It just occurred to me that when I’m in Paris and eating nothing but pastry, pastry is actually what keeps me alive. As my singular food-stuff, nothing else sustains me. Nothing else powers my thoughts. Nothing else allows me to walk to the next pastry shop, buy the next pastry, photograph it, savor it, and write about it. In effect, pastry is like some alien life form that invades my soul and drives a celebration of itself on the blog. And, no, I am not stoned as I write this; I’m just finally becoming aware of pastry’s cunning power and influence over me.
In the coming year, Sadaharu Aoki’s pastisseries, in particular, are likely to be the dominant force in using me as a host organism. Why? Because Monsieur Aoki’s shop will be the closest to my new apartment in Paris. His profiteroles, sesame eclairs, and caramel tarts are already beckoning me; I will be helpless to resist. But, as I’ve said so many times before here, there are also a lot of his pieces that I’m going to want to steer clear of. I have such a complicated relationship with Aoki’s work, and the Saint-Marc Mâcha here is no exception.
Now, I have to say that I feel incredibly self-conscious in reviewing the master’s efforts these days. Ever since he Facebook friended me, it’s hard to be completely unvarnished. It’s the food critic equivalent of one of your parents friending you. Would you self-censor and diligently de-tag yourself from every embarrassing drunk shot that your friends have posted? Or would you just roll with it? My choice is to go with the flow. Because odds are better than not mom or dad isn’t actually checking things out that often . . . and, even if they are, there’s nothing to be truly ashamed of. My glowing praise of his cheesecake and Bamboo are 100% honest, and when I say the Saint-Marc Mâcha is one of the worst things I’ve ever eaten, I’m being totally straight there, too.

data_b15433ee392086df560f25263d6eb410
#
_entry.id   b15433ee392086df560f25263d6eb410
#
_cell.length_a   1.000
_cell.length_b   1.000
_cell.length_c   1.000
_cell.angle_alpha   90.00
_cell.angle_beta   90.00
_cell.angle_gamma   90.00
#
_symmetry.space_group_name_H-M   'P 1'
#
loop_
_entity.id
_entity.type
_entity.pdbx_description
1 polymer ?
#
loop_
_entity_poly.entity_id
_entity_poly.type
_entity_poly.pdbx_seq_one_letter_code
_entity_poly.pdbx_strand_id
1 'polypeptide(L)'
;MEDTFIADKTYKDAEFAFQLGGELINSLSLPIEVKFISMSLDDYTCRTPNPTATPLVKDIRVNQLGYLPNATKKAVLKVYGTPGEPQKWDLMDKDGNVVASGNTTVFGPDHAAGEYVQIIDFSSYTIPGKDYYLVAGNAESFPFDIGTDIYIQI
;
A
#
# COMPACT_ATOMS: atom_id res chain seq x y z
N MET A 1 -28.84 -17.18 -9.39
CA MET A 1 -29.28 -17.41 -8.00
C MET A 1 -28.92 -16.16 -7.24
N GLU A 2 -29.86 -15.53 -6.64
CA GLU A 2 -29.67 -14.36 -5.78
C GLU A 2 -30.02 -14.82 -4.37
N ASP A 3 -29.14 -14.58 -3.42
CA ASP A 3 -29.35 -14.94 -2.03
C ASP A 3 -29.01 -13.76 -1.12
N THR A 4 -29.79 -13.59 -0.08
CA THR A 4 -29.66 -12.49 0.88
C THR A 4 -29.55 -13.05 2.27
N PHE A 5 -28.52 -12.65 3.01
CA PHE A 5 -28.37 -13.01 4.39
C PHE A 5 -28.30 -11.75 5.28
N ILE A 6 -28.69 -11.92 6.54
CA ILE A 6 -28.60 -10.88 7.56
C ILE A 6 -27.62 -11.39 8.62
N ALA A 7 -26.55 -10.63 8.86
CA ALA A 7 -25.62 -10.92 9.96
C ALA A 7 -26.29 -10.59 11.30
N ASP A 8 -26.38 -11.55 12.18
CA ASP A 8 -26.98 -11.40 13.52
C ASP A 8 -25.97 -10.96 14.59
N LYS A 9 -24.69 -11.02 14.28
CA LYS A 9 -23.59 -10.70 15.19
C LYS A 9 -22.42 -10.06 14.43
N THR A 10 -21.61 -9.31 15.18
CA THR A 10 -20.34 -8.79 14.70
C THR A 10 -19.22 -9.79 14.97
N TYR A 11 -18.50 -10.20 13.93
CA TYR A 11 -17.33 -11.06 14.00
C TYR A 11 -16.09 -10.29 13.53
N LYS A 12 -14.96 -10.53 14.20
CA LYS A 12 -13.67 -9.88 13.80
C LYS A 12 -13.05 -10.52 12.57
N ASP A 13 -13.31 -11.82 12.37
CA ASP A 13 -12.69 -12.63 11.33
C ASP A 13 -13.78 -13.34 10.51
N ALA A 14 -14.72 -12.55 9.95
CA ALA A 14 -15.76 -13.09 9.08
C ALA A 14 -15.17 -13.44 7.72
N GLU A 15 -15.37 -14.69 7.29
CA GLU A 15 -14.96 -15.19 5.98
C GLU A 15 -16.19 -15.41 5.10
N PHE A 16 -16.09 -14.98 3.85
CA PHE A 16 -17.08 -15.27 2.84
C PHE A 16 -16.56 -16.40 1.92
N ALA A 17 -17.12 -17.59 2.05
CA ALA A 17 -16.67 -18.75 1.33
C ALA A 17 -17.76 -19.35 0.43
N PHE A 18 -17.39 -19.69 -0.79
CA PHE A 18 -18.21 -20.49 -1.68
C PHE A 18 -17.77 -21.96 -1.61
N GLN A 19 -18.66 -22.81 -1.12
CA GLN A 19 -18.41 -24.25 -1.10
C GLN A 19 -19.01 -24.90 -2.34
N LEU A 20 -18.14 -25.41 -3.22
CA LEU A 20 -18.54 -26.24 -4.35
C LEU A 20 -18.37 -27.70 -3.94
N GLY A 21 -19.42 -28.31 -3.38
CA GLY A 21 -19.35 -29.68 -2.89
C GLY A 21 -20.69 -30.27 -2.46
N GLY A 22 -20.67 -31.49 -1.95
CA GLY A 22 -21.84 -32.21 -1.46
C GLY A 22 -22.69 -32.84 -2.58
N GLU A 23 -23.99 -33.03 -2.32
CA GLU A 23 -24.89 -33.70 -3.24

The milk chocolate layer was bland. Not subtle . . . bland. Even though dark chocolate is my preference, a fine Cluizel, Amedei, or Domori milk is something I can and do appreciate. Even some ****** Amano or something would be more palatable than whatever was barely used here. Indeed, Dove or Hershey’s would have been a step up. Then there was the macha crème, which was totally overmacha’ed. Love it in the Bamboo, but it was not working here. And the biscuit joconde layer was . . . uh . . . there was something very wrong there. It had a decidedly off sour protein “zip” to it. It was three terrible flavors that just clung to the back of my throat and lingered there. Individually, they had odd tones, but together they formed this superbeast that was more akin to burning plastic than anything edible. No exaggeration – that was the flavor. It was, in a word, horrific.
This piece may have actually been worse than Aoki’s Zen, which I found appalling. Though, and let me be clear here . . . they were still better than Arnaud Larher’s Récif, the worst thing I may have ever eaten in my life. I just don’t get why stuff like this is created. So confusing. And were my real-life profession not one that exposes me to constant and uncensored criticism, I might feel bad for saying all this . . . but, as I started off by saying, it’s all true.
So would I recommend the Saint-Marc Mâcha? Guess. Uh-uh. The only reason you should buy it is so there’s one less for someone else to potentially soil their palate with. Aoki has SO many other phenomenal pieces in his case though – some of the absolute greatest work in all of Paris. Just stick with his strokes of genius, and you’re sure to love him.
Feel entitled to enjoy pastries like this (but better) all the time? Then follow Paris Patisseries on Facebook. That’s where you can keep up with my latest pastry adventures and see extra goodies deemed too awesome for the blog.